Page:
Acetaminophen Does Not Reduce Flu Symptoms

While the first thing you might do when you start to get the flu is reach for some acetaminophen pills to reduce associated symptoms, a recent study finds that this might not be the best course of action.

 

As we enter flu season, it is important to know the steps to take in treating the symptoms should you become infected with the influenza virus. How can symptoms be treated? What are the best ways to reduce fever? These are some of the key questions you might ask when faced with an influenza infection.

Current standard recommendations are to control influenza-associated fever by taking drugs to reduce fever, such as acetaminophen. However, research studies have found that use of such medications can actually have negative effects in animal models. A group of researchers from Wellington, New Zealand, therefore designed a study to assess the effects of acetaminophen on patients with influenza.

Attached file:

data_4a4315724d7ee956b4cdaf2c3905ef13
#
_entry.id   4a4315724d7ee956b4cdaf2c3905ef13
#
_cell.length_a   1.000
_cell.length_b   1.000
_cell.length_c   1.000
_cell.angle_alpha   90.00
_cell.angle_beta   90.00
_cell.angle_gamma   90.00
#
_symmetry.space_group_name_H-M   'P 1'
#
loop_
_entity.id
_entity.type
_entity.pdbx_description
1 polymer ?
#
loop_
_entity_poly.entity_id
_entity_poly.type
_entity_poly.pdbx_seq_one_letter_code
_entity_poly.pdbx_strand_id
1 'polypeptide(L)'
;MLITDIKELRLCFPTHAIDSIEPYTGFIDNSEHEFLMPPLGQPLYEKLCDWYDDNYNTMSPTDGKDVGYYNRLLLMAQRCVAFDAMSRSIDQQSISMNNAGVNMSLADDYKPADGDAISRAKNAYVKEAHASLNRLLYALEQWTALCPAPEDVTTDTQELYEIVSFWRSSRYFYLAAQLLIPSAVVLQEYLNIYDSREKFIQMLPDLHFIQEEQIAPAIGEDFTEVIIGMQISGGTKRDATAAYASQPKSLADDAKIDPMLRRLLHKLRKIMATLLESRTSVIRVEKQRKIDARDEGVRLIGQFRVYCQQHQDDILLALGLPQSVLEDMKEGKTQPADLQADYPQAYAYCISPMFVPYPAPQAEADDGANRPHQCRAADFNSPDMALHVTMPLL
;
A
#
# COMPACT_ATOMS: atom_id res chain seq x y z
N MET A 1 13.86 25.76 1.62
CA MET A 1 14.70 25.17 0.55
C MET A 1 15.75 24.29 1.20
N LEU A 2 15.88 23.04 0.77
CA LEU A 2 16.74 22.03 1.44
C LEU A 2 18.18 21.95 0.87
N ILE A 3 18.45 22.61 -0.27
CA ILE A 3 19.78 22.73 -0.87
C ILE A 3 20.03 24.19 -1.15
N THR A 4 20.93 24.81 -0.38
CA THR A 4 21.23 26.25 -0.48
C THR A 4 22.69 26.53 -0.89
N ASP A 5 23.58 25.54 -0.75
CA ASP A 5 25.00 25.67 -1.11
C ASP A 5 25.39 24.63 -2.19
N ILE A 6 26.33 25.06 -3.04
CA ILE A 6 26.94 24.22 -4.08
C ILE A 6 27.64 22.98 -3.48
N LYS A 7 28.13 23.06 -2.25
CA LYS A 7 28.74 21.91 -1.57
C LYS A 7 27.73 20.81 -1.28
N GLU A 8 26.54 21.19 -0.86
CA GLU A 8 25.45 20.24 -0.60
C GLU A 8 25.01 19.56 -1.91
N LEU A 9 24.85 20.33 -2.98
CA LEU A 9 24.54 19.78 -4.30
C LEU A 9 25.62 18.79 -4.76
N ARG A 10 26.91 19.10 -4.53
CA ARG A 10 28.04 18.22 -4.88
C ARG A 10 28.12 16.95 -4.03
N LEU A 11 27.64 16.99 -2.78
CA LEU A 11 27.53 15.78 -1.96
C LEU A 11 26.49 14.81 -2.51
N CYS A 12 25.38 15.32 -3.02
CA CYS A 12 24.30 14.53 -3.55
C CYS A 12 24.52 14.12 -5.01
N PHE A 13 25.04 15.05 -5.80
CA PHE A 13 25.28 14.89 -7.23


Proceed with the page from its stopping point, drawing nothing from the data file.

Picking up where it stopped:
The researchers recruited patients between 18 and 65 years of age who were tested and diagnosed with influenza. The patients were then randomly allocated to receive either 1g of acetaminophen, four times daily, or a placebo, for a period of 5 days.

The researchers found that scores for symptoms, temperature, and length of illness were all the same, whether the patients were taking acetaminophen or not. They concluded that taking acetaminophen had no effect on clinical symptoms, temperature, or viral shedding in patients with influenza, casting doubt on the use of acetaminophen in the treatment of influenza-associated symptoms. The researchers state that more study is necessary to further clarify the role of such medication in the treatment of patients with influenza.

 

 

Jefferies, S., Braithwaite, I., Walker, S., Weatherall, M., Jennings, L., Luck, M., Barrett, K., Siebers, R., Blackmore, T., Beasley, R., Perrin, K. and Pi Study Group (2015), Randomized controlled trial of the effect of regular paracetamol on influenza infection. Respirology. doi: 10.1111/resp.12685

 

 

 

 

 

 

 

Written by Deborah Tallarigo, PhD

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